Pressing Pause on Automation: Why the human touch goes further in the age of Alexa

Adam Miller

In a world full of Siri, Alexa, and the ever present hum of hardware telling us everything will be ok, pressing pause on automation may be the parachute that saves you from falling off the cliff of sanity. Bots and bot decisions are something that we (almost unknowingly) can’t live without. Everything from your coffee machine to your air conditioning is automated, but more importantly, so is your personal and business data. An algorithm qualifies your marketing leads. An app tells you when your appointments are, and with who. Literally millions of pieces of potentially crucial information are stored, organized, optimized, and executed by automated processes every single day, and you trust it will work because you don’t have a choice not to. That is, you think you don’t.

Where machines are lacking, humans pick up on the critical intricacies

Humans, by and large, are much more powerful thinkers than we give ourselves credit for. There’s an innate ability within many of us to push through and think on a higher level when we are challenged to. Is a computer capable of doing this as well? Perhaps, but it will never pick up on some of the intrinsically human nuances that separate man from machine. And when it comes to this small detail, the repercussions could be much bigger than that impetus implies. Human beings can focus feverishly on solving a problem that an automated machine would otherwise disregard, or move on from one due to inefficiency. As Malcolm Gladwell sees it, this ability to persistently attack a problem until it’s solved is not only a measurement of human will, but also a measurement of success:

“Success is a function of persistence and doggedness and the willingness to work hard for twenty-two minutes to make sense of something that most people would give up on after thirty seconds.” – Malcolm Gladwell, Outliers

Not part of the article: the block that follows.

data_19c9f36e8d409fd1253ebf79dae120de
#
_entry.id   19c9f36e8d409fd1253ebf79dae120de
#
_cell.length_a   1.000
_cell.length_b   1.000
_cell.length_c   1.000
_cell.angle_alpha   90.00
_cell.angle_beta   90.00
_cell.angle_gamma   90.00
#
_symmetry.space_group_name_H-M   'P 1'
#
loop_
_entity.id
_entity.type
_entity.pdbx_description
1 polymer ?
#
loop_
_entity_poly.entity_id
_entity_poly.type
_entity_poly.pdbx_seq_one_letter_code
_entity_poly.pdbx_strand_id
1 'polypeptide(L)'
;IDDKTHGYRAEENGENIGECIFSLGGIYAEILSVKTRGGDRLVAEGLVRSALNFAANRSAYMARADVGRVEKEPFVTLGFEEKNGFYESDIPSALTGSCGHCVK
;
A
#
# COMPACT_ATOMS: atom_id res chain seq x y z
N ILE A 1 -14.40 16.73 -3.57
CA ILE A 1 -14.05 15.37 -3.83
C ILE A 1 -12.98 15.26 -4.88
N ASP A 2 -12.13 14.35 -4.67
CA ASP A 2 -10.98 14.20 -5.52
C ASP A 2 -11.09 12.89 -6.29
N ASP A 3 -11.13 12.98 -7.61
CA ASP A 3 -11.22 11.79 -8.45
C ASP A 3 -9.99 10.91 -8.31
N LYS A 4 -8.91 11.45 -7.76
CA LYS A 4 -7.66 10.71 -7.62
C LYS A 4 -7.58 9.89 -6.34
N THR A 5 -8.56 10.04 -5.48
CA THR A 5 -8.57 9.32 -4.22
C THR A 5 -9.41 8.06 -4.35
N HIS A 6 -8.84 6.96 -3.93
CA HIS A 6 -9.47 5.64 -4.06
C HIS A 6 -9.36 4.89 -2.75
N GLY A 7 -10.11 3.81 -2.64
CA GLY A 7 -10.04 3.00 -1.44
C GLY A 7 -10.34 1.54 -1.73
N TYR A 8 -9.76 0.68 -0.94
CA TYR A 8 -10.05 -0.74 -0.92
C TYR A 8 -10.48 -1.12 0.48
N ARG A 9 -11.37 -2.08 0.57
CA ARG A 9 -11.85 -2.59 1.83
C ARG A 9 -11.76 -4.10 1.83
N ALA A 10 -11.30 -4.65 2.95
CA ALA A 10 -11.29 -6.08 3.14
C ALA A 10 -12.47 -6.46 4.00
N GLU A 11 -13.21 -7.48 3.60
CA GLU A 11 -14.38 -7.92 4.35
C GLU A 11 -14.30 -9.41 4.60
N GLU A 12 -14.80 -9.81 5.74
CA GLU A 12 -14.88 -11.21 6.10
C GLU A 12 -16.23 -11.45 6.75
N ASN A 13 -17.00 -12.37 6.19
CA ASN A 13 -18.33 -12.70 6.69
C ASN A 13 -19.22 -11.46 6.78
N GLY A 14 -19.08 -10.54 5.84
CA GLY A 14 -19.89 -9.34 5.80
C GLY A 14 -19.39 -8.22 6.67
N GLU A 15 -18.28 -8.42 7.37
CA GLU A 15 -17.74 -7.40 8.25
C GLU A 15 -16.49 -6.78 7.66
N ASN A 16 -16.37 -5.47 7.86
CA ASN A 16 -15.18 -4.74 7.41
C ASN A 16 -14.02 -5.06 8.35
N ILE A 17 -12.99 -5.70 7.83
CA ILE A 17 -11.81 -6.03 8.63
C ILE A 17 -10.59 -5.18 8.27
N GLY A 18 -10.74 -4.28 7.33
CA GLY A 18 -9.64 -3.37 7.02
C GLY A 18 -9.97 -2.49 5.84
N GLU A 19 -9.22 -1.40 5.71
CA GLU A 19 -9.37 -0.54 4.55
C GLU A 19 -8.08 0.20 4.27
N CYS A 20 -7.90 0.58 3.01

How a human touch can help, not replace your data automation

Lets be honest, collecting and sorting millions of variables within large, or even small-scale marketing data is a monumental task. So monumental, in fact, that marketing automation is almost a necessity if you want to get volume leads, and volume outreach. The problem is, without some sort of human touch, you’re leaving a lot at stake, which is a huge risk. Your automation software knows how to categorize a data set, yes. However, it won’t follow up on who that data’s connected to on a personal level, or whether or not that data’s current. It simply gathers it, stores it, and puts it away. You need automation, but without a human element to manage the integrity and usefulness of your data, you’re taking a huge risk.

Why experience counts over programming, and how to spot critical flaws along the way

No matter how well you program a computer, there’s one glaring human quality that no one has figured out how to “machinize” or automate yet, and that’s empathy. Empathy is the capacity to understand or feel what another person is experiencing from within the other being’s frame of reference. No automated process can replicate this, which is why the human experience is so critically important to understanding how other humans work. In fact, human empathy can help us manage how machines work by spotting critical flaws in how they sort and process information. Whether it’s marketing data, consumer data, visual trends, or how we leverage personal choice, if you’re not empathetic to your customers, you’ll never understand them. If you don’t understand who you’re marketing to, you’ve already failed at marketing. This is where experience really counts over programming, and where automation runs a high risk of missing minutia that can snowball into a bigger problem over time.

Acknowledging that automation and automated systems are useful is important. Working alongside these systems is critical. Understanding how to blend human experience with efficient technology is absolutely essential. After all, a machine is only as good as the person who programs it; and better yet, only as useful as the person who knows how to use it.

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Pressing Pause on Automation: Why human touch goes further in the age of Alexa